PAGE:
Photo: Reuters

Iran warns time to revive JCPOA running out

The United States should act quickly to revive the 2015 Joint Comprehensive Plan of Action (JCPOA) nuclear deal due to Iran’s presidential election in June, the Islamic Republic’s Foreign Minister Mohammad Javad Zarif cautioned on Monday.

“Once we go into our election, it will be a lame duck government. And a lame duck government will not be able to do anything serious and then we will have a waiting period of almost six months. We will not have a new government before September,” Zarif said, while speaking at the European Policy Center (EPC) think tank in Brussels.

“A lot of things can happen between now and September – so it is advisable for the United States to move fast. And moving fast only requires then not to be shy, just take the measures that they need to take,” he stressed.

The Iranian Foreign Minister said that he had seen no change between the administration of US President Joe Biden and his predecessor Donald Trump’s policy of maximum pressure to force Iran back to the negotiating table.

Addressing the Chair of the EPC’s Governing Board David O’Sullivan, Zarif said pointedly, “I’m very happy that you say there is a new situation because I haven’t seen any indication of it yet – but if there is a new situation, then we need to see action from the United States. Up until now, this administration has done nothing different from the Trump administration.”

In 2018, former US President Donald Trump withdrew from the JCPOA, under which Iran accepted curbs to its nuclear development program in return for the lifting of sanctions. Since then, Washington has re-imposed harsh sanctions and the Ayatollah Regime responded with major breaches of the deal.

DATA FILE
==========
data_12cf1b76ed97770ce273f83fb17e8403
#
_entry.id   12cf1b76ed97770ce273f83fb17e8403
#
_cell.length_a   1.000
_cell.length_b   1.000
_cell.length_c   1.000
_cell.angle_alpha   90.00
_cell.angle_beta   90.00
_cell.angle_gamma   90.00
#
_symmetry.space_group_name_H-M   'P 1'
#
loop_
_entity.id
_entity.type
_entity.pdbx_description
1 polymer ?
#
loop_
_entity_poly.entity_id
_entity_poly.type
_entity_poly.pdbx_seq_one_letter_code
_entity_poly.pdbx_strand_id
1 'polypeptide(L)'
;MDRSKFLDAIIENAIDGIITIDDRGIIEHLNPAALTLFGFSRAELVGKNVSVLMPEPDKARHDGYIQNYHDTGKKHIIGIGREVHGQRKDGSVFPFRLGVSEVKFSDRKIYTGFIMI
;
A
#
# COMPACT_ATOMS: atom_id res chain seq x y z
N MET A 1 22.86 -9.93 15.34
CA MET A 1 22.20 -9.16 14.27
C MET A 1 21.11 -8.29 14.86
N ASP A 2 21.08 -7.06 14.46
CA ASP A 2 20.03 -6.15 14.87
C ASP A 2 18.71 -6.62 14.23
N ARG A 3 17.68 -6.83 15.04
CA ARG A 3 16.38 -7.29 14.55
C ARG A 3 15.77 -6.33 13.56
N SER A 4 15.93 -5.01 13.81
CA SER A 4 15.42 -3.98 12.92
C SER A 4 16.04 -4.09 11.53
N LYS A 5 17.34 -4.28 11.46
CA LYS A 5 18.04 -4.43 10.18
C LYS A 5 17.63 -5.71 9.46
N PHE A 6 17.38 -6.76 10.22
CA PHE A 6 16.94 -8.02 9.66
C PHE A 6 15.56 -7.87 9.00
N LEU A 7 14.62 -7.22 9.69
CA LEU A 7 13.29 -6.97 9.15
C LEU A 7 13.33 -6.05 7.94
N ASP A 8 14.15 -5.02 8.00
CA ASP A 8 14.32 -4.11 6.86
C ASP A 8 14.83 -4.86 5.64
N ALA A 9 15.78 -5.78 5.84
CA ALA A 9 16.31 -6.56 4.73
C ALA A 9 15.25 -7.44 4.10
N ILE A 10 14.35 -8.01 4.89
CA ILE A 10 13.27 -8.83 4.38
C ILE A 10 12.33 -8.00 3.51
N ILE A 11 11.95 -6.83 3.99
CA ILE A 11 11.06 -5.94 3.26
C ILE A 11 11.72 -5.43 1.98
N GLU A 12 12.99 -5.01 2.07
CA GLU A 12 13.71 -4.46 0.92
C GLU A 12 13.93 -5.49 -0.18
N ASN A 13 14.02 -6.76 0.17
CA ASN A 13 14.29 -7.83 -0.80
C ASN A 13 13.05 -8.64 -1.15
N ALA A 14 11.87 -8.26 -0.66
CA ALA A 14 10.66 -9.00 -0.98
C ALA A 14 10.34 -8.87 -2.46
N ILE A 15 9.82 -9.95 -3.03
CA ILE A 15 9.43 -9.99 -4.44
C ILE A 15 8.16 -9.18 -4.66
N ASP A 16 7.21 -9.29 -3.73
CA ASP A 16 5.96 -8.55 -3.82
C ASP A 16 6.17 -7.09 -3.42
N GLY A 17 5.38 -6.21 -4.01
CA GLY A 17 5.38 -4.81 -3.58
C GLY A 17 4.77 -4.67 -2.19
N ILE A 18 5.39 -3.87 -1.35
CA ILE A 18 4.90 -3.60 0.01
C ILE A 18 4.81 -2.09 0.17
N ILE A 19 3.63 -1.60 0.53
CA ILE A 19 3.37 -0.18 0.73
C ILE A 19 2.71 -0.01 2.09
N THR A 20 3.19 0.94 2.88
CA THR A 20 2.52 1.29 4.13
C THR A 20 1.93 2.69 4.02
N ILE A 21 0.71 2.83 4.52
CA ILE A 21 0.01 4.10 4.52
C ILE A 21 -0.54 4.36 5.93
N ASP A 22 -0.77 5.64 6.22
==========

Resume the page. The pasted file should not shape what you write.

While President Biden indicated intent to restore the deal, both Washington and Tehran insist the other side take the first steps.

Zarif repeated Iran’s longstanding demand that Washington rescind the imposing sanctions, and rejected Biden’s call to renegotiate terms of the deal. The Trump Administration and strong ally Israel long maintained that the JCPOA had been a “bad deal,” which Tehran had successfully circumvented.

“So why are they talking about renegotiating? Why are they talking about adjusting? Why are they talking about issues that we already dealt with in this day? And Iran paid the price for it. So, they need to abandon that policy,” he asserted.

The hardline stance demonstrated by the Islamic Republic’s top diplomat came just after US National Security Advisor Jake Sullivan revealed that Washington is in indirect contact with Tehran.

“Diplomacy with Iran is ongoing, just not in a direct fashion at the moment.  There are communications through the Europeans and through others that enable us to explain to the Iranians what our position is, with respect to the compliance-for-compliance approach, and to hear what their position is,” said Sullivan, adding, “And we’re waiting, at this point, to hear further from the Iranians how they would like to proceed.  But from our perspective, this is going to be – you know, this is not going to be easy – but we believe that we are in a diplomatic process now that we can move forward on, and ultimately secure our objective – which is to prevent Iran from getting a nuclear weapon and to do so through diplomacy.”

When asked whether the Biden Administration will respond to attacks by Iranian-backed militias on US-led coalition forces in Iraq two weeks ago, Sullivan underscored that Washington “reserves the right to protect its personnel and its facilities; we will do so at a time and place of our choosing.  And we will take whatever steps are necessary to deter further attacks and to impose costs on those who attack us.  But I’m not going to telegraph our punches on any particular operation that we may take in the days or weeks ahead.”